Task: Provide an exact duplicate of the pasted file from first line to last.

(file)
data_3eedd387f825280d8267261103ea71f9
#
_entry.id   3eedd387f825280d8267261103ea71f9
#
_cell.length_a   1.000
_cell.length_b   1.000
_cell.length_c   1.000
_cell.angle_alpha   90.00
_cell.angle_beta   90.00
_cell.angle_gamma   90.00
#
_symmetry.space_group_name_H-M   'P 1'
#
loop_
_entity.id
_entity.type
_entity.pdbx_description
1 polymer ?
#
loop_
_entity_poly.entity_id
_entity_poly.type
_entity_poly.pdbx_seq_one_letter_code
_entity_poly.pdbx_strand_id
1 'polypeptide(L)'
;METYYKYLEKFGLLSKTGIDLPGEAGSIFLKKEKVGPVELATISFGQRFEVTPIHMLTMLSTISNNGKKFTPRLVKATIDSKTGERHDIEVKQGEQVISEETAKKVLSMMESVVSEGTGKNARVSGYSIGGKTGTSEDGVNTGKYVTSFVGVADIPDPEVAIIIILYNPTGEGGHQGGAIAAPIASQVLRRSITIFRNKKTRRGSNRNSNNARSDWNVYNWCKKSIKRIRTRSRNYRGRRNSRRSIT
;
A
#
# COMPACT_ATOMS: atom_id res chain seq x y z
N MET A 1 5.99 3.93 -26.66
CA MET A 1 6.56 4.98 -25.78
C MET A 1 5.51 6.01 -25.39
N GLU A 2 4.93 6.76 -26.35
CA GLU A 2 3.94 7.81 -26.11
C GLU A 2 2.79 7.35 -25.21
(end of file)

data_3eedd387f825280d8267261103ea71f9
#
_entry.id   3eedd387f825280d8267261103ea71f9
#
_cell.length_a   1.000
_cell.length_b   1.000
_cell.length_c   1.000
_cell.angle_alpha   90.00
_cell.angle_beta   90.00
_cell.angle_gamma   90.00
#
_symmetry.space_group_name_H-M   'P 1'
#
loop_
_entity.id
_entity.type
_entity.pdbx_description
1 polymer ?
#
loop_
_entity_poly.entity_id
_entity_poly.type
_entity_poly.pdbx_seq_one_letter_code
_entity_poly.pdbx_strand_id
1 'polypeptide(L)'
;METYYKYLEKFGLLSKTGIDLPGEAGSIFLKKEKVGPVELATISFGQRFEVTPIHMLTMLSTISNNGKKFTPRLVKATIDSKTGERHDIEVKQGEQVISEETAKKVLSMMESVVSEGTGKNARVSGYSIGGKTGTSEDGVNTGKYVTSFVGVADIPDPEVAIIIILYNPTGEGGHQGGAIAAPIASQVLRRSITIFRNKKTRRGSNRNSNNARSDWNVYNWCKKSIKRIRTRSRNYRGRRNSRRSIT
;
A
#
# COMPACT_ATOMS: atom_id res chain seq x y z
N MET A 1 5.99 3.93 -26.66
CA MET A 1 6.56 4.98 -25.78
C MET A 1 5.51 6.01 -25.39
N GLU A 2 4.93 6.76 -26.35
CA GLU A 2 3.94 7.81 -26.11
C GLU A 2 2.79 7.35 -25.21